all beings are interconnected and interdependent

all beings are interconnected and interdependent

“The concept of self as a solo thing is so toxic to the way we relate to one another and the earth—it’s so non integrative, when integration is not present you get chaos and rigidity… So whether you are talking about social justice issues, or climate injustices, it’s all about us as a contemporary culture missing the reality of interconnection… If we identify this problem it can be a win win win. For the individual you can liberate yourself from the idea of a separate self, for our human relationships we will realize we are all one human family differentiated but linked, and for the planet which is waiting for us to wake up. Human beings have excessively differentiated themselves from nature and so we are using the earth like a trash can. Instead of realizing that we are fundamentally interconnected to nature and that’s a true way to live an integrated life. People all around the earth are waiting for to wake up from this weird slumber of a delusion of a separate self”

― Dan Seigel

Thich Nhat Hanh, the renowned Buddhist monk and peace activist, enjoys playing a simple game with his new students. He holds up a piece of blank paper and asks his disciples to describe what they see in it. Some answers that he gets are peace, purity, calm, and cloudy sky. But Nhat Hanh tells them that in this paper, he sees something entirely different — for him the paper is a portal through which he witnesses the whole world.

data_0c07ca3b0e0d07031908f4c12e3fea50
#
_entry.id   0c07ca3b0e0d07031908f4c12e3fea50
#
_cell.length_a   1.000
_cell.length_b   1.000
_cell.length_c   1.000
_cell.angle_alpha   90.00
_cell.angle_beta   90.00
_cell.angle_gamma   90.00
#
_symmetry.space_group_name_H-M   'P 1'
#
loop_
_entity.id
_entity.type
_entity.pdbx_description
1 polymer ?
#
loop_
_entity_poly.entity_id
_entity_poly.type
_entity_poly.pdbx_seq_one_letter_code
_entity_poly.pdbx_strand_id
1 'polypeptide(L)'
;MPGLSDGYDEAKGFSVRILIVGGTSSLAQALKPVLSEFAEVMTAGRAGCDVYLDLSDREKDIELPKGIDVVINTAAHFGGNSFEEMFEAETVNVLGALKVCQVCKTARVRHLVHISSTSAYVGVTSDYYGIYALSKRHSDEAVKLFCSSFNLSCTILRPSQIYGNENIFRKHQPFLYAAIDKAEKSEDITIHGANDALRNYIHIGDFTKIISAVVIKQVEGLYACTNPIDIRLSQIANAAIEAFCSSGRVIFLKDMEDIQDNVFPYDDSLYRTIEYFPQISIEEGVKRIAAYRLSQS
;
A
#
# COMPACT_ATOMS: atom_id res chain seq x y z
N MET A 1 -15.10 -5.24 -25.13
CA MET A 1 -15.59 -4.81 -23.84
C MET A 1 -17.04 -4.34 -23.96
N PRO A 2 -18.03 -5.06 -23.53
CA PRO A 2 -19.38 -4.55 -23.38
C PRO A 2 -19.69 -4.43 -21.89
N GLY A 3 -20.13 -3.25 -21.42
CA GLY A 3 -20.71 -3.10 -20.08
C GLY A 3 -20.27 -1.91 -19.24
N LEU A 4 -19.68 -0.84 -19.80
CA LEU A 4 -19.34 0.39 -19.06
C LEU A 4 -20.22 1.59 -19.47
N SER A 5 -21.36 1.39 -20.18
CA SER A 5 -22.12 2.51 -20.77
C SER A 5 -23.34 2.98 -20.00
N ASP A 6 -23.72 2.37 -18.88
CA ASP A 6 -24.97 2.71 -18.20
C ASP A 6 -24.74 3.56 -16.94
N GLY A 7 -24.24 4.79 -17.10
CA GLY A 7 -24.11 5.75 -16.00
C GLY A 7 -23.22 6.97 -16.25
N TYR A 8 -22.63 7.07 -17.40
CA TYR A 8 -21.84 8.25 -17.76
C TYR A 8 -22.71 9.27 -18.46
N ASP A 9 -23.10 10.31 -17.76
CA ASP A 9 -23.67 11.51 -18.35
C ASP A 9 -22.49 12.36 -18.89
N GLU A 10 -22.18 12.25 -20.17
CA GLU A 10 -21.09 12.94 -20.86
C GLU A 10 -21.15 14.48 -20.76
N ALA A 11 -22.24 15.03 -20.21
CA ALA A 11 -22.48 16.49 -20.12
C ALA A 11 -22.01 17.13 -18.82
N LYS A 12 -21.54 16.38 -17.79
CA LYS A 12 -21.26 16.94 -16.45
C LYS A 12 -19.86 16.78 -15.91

As the Zen teacher explains, the paper is made of trees, and trees in turn are nurtured by air, soil, water and sunlight. Furthermore, transforming trees into papers requires the dedicated work and skills of lumberjacks, artisans, and industry workers. And they all, without question, rely on seeds, soil and farmers and other skilled people for the food that they consume.  

So, the piece of blank paper in his hands isn’t as empty and insignificant as it looks — it’s story and form contains a little bit of all life on this planet. 

Many of us think that we are individual entities, and each of us has a separate existence. But that’s not true. In reality, all beings are interconnected and interdependent.

There are many instances of symbiosis in the natural world. And if we look deeply, we’ll realize that we are all connected to each other via a complex web of interactions unbeknownst to us. If one suffers, we all suffer. If one thrives, we all thrive. 

Humans are not separate from this web of life. This rich system of mutually beneficial relationships, which is nothing short of a miracle, is what actually helps us survive and thrive. 

The Nguni people of southern Africa have a concept called ubuntu that beautifully captures this notion of mutual support. It describes how humans can only flourish through sharing and caring. No matter how technologically advanced, sophisticated and independent we get, we will still be dependent on other beings, whether they be microbes, insects, trees, sea creatures or animals.     There’s no one amongst us who is truly a “rugged individual” or a “lone wolf,” disconnected and distant from nature. 

The key to survival and flourishing on this beautiful orb, both as individuals and as a species, is caring for each other and working together.

“If we are going to preserve the viability of life on this planet, we must strive to understand the connections, the interrelatedness of all things.”

― Laurence Overmire, The One Idea That Saves The World